Caroline will now have regular scans to check the cancer hasn’t returned.

The PLATO ACT5 study is looking at whether the normal level of radiotherapy or a higher dose of radiotherapy is more effective in treating more advanced anal cancer. Research participants have radiotherapy and chemotherapy over five and a half weeks, every day from Monday to Friday. Recruitment to ACT5 closed in August 2023, having recruited 459 participants, and these participants are now being followed up so the first results of the trial can be available in 2025.

Woman in maroon clinical uniform
Celine Driscoll

Celine Driscoll is a research radiographer and oncology clinical trials team leader at East Suffolk and North Essex NHS Foundation Trust (ESNEFT) that runs Colchester Hospital. She said: “Caroline has done incredibly well to get through the treatment the way she has. Having intense radiotherapy to your anus is very painful and it’s worse for women as the anus is close to the vagina and both can become quite sore from the treatment.

“She’s an amazing woman and has shown incredible strength to get through the treatment in the way she did.”

Consultant clinical oncologist Sadaf Usman is the principal investigator of the study at ESNEFT.

She said: “It’s really encouraging to read Caroline’s story and to see her going through the treatment. I’m sure it will be for other patients as well.

“Studies like PLATO are a ray of light for these cancers with unmet needs.”

The study is funded by Cancer Research UK and Stand Up To Cancer and is being managed by the University of Leeds Cancer Research UK Clinical Trials Unit in Leeds. It is led by David Sebag-Montefiore, Professor of Clinical Oncology at the University of Leeds and Leeds Teaching Hospitals NHS Trust, working with a national multidisciplinary team.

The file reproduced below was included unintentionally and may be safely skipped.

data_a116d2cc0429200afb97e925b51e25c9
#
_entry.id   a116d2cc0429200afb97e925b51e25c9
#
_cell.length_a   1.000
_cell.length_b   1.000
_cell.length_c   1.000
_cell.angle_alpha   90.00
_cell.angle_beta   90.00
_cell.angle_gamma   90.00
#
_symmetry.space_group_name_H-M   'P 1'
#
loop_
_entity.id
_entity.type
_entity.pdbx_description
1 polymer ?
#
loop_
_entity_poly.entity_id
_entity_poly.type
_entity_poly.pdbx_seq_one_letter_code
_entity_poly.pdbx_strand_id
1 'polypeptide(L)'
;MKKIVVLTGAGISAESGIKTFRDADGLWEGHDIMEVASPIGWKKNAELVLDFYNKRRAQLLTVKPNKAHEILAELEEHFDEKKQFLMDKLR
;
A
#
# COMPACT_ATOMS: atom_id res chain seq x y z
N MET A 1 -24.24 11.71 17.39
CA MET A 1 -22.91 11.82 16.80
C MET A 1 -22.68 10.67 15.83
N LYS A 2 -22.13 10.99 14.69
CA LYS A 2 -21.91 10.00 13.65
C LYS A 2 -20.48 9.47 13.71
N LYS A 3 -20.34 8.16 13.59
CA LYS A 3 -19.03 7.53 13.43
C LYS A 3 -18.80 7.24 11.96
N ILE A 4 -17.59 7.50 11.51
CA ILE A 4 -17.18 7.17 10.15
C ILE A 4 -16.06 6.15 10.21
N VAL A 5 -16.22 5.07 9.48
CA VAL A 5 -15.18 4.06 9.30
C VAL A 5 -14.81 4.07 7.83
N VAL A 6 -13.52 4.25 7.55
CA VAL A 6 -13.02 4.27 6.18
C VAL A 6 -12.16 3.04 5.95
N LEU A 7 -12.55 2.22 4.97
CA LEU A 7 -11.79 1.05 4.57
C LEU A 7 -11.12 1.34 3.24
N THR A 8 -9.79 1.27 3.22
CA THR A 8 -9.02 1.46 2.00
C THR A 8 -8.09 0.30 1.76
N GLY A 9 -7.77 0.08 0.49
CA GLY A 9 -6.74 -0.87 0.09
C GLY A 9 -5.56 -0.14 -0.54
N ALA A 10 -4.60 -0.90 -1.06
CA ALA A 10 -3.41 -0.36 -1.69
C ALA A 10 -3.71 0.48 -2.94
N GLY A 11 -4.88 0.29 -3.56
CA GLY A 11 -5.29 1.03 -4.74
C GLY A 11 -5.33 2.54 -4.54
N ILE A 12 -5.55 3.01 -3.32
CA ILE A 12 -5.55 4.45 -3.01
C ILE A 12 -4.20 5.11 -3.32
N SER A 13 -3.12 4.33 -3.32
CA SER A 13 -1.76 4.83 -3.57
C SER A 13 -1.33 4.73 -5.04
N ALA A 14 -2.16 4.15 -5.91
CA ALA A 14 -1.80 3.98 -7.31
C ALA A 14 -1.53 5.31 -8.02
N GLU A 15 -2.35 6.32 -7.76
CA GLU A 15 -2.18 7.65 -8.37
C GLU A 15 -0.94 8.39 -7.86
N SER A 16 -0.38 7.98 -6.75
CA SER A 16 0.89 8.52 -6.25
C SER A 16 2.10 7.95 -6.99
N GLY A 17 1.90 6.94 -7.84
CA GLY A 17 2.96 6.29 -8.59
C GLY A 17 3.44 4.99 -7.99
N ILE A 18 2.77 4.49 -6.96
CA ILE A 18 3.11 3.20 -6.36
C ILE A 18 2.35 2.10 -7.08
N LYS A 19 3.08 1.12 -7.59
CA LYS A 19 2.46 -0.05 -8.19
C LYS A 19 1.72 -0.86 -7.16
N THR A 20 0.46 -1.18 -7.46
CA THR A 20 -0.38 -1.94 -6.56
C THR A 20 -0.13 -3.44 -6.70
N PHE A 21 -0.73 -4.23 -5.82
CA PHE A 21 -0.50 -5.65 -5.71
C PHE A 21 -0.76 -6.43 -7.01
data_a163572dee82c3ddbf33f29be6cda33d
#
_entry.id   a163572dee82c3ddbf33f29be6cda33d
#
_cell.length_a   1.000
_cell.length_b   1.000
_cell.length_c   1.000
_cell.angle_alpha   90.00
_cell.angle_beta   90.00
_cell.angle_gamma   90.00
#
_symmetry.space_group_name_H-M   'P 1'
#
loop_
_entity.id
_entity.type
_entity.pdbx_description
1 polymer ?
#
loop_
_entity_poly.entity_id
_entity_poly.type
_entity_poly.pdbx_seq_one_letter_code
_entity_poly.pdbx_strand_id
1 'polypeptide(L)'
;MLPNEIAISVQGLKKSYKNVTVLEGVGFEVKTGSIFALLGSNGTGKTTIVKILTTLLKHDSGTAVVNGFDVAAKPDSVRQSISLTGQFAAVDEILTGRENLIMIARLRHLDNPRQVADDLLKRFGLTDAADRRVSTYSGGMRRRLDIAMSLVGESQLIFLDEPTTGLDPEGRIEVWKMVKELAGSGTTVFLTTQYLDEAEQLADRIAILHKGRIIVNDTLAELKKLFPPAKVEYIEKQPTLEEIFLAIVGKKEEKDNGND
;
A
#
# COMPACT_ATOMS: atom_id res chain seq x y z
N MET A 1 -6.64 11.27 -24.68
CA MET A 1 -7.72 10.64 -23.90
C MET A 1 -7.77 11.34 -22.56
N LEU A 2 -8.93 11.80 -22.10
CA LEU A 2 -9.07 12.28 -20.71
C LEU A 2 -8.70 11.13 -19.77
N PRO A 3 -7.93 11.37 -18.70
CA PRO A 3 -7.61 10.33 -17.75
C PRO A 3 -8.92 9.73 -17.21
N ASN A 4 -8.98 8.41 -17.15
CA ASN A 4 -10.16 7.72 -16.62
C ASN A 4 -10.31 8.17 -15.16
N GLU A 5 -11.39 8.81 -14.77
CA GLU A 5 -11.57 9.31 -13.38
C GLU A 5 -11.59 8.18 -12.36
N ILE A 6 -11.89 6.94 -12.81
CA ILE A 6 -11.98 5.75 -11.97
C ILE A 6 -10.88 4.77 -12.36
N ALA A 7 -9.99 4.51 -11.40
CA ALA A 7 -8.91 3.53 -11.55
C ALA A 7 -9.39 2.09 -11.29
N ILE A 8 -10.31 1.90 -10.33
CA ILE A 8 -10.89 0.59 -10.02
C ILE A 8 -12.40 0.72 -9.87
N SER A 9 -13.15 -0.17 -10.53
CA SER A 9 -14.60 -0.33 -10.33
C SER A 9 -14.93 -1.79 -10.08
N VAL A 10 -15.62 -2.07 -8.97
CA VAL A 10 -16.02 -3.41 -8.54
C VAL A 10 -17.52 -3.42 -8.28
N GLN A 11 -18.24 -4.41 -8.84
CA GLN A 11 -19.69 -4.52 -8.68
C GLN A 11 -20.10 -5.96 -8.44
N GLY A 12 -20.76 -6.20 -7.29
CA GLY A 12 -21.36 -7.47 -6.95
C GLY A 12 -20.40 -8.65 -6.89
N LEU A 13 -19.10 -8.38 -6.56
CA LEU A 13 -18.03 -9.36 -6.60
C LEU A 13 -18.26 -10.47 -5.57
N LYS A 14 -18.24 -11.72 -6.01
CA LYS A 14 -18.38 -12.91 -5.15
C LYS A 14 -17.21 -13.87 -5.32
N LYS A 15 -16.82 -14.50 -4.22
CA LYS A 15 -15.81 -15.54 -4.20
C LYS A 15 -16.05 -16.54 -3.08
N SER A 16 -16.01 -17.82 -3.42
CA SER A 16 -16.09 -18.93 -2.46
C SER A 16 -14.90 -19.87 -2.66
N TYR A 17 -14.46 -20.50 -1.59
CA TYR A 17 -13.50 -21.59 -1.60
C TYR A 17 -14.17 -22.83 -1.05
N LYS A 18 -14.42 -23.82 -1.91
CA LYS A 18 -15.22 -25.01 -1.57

Professor Sarah Brown, Director of the Cancer Research UK Clinical Trials Unit, said: “Clinical trials like PLATO are designed to give the evidence we need to change treatment and improve outcomes for patients. PLATO collects information about cancer outcomes as well as how patients feel during and after treatment, so that we can see the whole picture. This trial will help us make decisions about treatment for patients with different stages of anal cancer in the future.”

Professor David Sebag-Montefiore, Professor of Clinical Oncology at the University of Leeds and Leeds Teaching Hospitals NHS Trust said: “Due to major advances in technology, radiotherapy is now a much more precise treatment. We are now able to deliver higher doses of radiotherapy to the tumour whilst avoiding the surrounding normal tissues.

“Whilst scientific evidence suggests that a higher dose or radiotherapy will be more effective for locally-advanced anal cancer than the standard dose we use today, the results of the PLATO trial are essential to inform whether this is the case.

“We are so grateful to patients such as Caroline who have participated in the trial to help determine whether a higher dose of radiotherapy will become a standard approach for future patients.”

Caroline has given her consent to share her story about her involvement with the study.